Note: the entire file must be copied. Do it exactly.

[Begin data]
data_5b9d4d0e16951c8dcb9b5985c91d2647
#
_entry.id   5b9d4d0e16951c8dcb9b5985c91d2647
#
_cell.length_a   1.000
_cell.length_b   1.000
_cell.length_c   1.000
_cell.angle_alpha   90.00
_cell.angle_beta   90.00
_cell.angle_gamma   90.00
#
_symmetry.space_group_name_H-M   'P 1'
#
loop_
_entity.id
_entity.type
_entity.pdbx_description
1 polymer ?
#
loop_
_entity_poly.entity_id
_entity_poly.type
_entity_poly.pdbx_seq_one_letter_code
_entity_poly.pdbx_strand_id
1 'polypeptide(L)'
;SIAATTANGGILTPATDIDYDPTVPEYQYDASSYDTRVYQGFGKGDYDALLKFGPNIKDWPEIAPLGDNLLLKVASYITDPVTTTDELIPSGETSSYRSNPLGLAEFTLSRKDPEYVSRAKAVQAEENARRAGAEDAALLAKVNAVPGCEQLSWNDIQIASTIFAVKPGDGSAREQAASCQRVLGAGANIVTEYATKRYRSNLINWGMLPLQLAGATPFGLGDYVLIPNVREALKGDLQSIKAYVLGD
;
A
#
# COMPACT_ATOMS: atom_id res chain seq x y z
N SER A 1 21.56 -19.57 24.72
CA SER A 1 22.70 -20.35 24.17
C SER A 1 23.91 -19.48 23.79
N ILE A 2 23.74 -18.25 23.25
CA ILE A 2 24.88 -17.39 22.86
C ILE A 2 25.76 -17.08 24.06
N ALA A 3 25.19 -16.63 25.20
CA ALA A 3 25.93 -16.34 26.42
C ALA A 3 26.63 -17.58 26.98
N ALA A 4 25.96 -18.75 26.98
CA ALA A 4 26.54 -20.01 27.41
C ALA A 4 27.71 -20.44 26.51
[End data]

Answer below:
data_5b9d4d0e16951c8dcb9b5985c91d2647
#
_entry.id   5b9d4d0e16951c8dcb9b5985c91d2647
#
_cell.length_a   1.000
_cell.length_b   1.000
_cell.length_c   1.000
_cell.angle_alpha   90.00
_cell.angle_beta   90.00
_cell.angle_gamma   90.00
#
_symmetry.space_group_name_H-M   'P 1'
#
loop_
_entity.id
_entity.type
_entity.pdbx_description
1 polymer ?
#
loop_
_entity_poly.entity_id
_entity_poly.type
_entity_poly.pdbx_seq_one_letter_code
_entity_poly.pdbx_strand_id
1 'polypeptide(L)'
;SIAATTANGGILTPATDIDYDPTVPEYQYDASSYDTRVYQGFGKGDYDALLKFGPNIKDWPEIAPLGDNLLLKVASYITDPVTTTDELIPSGETSSYRSNPLGLAEFTLSRKDPEYVSRAKAVQAEENARRAGAEDAALLAKVNAVPGCEQLSWNDIQIASTIFAVKPGDGSAREQAASCQRVLGAGANIVTEYATKRYRSNLINWGMLPLQLAGATPFGLGDYVLIPNVREALKGDLQSIKAYVLGD
;
A
#
# COMPACT_ATOMS: atom_id res chain seq x y z
N SER A 1 21.56 -19.57 24.72
CA SER A 1 22.70 -20.35 24.17
C SER A 1 23.91 -19.48 23.79
N ILE A 2 23.74 -18.25 23.25
CA ILE A 2 24.88 -17.39 22.86
C ILE A 2 25.76 -17.08 24.06
N ALA A 3 25.19 -16.63 25.20
CA ALA A 3 25.93 -16.34 26.42
C ALA A 3 26.63 -17.58 26.98
N ALA A 4 25.96 -18.75 26.98
CA ALA A 4 26.54 -20.01 27.41
C ALA A 4 27.71 -20.44 26.51